But Revelation was not given to a book but to persons. Revelation was not even given originally in and through a book. It was given by Jesus Christ to His apostles and disciples. It was Our Lord’s plan that some of this Revelation should be carried on through the Tradition of the Christian community; that other aspects of it should be written down under Divine inspiration; and that the whole should be protected, preserved and interpreted by the Church’s infallible authority.

The earliest Christians, of course, had only the Jewish scriptures and the testimony of Christ as preached by His apostles. The first of the books of the New Testament were written by St. Paul in the 50s, and the last by St. John in the 90s. Quite a few other Christians wrote books in this same period that were not inspired (the kind of writing I am doing now). Ultimately only the Church could identify which books were the inspired Word of God and which were merely human. That’s because Scripture is the Church’s book.

The reason Protestants always ask the question backwards is that they insist that Scripture is the source of Revelation to which everything else must conform. But in reality, the Church came first. She created the Bible by definitively proclaiming which early writers were inspired and which were not. In the first and second centuries (and beyond) the relevant question was not whether Catholicism passed the test of Scripture, but whether alleged inspired texts passed the test of Catholicism.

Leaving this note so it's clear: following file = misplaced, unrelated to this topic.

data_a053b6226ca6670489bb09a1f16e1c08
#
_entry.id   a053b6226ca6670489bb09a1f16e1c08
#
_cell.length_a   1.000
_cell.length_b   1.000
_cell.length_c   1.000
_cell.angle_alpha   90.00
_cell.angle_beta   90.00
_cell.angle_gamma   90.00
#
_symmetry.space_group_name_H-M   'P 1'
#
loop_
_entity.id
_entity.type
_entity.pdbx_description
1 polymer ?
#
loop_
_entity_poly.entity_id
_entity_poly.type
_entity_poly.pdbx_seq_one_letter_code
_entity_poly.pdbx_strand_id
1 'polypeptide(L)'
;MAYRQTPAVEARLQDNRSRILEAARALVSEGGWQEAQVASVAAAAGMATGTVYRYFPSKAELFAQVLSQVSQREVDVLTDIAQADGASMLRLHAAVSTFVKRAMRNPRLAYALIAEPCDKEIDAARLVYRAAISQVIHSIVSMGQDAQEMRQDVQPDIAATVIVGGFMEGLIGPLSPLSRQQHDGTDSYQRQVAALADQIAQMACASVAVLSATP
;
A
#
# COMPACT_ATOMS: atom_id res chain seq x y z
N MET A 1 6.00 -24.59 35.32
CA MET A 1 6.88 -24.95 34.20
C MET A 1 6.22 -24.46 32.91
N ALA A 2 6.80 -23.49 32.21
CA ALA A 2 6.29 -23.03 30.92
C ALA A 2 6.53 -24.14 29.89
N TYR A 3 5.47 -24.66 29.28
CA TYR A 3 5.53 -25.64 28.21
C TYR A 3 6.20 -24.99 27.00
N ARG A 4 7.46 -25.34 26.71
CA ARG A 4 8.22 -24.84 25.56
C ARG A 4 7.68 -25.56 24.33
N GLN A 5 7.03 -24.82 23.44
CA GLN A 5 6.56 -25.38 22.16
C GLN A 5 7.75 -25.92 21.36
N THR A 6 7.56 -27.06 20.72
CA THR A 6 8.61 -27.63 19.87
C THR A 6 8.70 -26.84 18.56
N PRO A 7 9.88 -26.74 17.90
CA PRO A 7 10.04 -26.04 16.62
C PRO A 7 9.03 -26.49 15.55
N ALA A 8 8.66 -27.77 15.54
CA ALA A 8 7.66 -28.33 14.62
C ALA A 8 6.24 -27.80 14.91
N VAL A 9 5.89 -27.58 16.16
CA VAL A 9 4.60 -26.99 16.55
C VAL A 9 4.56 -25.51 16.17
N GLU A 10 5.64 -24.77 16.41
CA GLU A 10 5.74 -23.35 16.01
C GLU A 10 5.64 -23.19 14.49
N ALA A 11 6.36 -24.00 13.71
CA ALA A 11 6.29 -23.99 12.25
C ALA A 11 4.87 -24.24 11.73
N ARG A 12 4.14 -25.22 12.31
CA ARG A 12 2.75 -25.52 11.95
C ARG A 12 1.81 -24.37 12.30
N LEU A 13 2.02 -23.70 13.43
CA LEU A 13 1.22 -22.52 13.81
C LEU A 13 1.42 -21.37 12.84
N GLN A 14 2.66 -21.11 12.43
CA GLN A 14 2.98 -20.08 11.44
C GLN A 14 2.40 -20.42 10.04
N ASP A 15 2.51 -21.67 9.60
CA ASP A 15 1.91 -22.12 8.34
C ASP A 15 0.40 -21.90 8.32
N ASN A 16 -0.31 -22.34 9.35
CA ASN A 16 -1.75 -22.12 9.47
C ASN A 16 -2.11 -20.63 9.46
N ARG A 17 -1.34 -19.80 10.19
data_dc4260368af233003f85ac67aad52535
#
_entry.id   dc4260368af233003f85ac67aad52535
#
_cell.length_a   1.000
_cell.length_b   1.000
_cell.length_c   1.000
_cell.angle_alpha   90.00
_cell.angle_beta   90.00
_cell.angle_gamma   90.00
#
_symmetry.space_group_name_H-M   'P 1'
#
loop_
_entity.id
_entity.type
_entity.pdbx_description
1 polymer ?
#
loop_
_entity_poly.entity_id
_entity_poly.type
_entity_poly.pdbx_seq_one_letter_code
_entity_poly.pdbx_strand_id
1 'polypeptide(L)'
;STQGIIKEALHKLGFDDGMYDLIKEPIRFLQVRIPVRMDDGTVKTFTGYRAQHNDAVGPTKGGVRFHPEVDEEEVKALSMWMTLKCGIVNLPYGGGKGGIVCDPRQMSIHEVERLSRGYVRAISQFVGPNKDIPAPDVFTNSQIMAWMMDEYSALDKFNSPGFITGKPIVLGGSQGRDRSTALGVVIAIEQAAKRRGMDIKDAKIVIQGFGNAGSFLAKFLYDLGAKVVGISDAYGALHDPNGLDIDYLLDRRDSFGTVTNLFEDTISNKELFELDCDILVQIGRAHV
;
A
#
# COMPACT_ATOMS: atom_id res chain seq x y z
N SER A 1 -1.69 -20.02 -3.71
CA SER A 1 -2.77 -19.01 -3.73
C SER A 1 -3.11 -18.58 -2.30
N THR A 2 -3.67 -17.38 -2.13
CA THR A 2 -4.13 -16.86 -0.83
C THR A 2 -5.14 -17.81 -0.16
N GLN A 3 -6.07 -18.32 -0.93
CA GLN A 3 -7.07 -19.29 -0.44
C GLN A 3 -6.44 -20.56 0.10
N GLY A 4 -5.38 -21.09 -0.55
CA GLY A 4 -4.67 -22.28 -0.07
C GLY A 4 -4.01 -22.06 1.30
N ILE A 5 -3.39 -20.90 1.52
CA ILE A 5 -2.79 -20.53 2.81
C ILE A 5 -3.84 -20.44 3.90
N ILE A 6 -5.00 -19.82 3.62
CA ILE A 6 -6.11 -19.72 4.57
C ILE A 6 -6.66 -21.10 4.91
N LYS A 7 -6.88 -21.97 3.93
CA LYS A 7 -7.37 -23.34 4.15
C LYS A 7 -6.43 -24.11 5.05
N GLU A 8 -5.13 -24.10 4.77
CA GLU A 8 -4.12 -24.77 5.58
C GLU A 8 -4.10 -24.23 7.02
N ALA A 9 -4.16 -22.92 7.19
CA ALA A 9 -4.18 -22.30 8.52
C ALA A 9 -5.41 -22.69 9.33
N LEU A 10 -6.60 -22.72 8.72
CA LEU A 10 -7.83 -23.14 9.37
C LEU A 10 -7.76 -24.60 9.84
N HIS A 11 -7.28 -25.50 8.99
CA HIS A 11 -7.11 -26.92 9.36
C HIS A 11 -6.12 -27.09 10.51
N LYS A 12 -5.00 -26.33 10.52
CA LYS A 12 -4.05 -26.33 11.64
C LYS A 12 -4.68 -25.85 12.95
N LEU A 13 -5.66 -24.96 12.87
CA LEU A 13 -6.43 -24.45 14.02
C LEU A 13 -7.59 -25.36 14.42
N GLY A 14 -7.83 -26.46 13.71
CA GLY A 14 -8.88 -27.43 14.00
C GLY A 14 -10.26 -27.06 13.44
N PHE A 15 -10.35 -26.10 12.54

A hypothetical example may help. Suppose someone were to write a book today (or, more likely, were to claim to discover an unknown ancient text). Now suppose this person and his adherents claimed this text was the inspired Word of God and should be considered part of the Bible. Only an idiot would submit the Church to the judgment of the text, condemning the Church if she differed from what was recorded there. No, the question would be simply this: What is the judgment of the Church about this text? Does the Church judge it to be inspired? Is the Church prepared to add it to the Canon of Scripture?

Now we know (and we know it only by the authority of the Church) what the books of Scripture are. We know they are inspired. Therefore, we are wise both to read Scripture and to learn from the Tradition and teachings of the Church so that we can know God, love God, and grow in union with Him. But the key originating question is not whether the Church is Scriptural. The key question is whether Scripture is Catholic—whether what we call “scripture” is or is not part of the original Revelation which the Church received.

It is only in the context of the authority capable of answering this question that the contents of the Bible can be properly understood. In fact, only an affirmative answer to that question makes the Bible worth reading at all.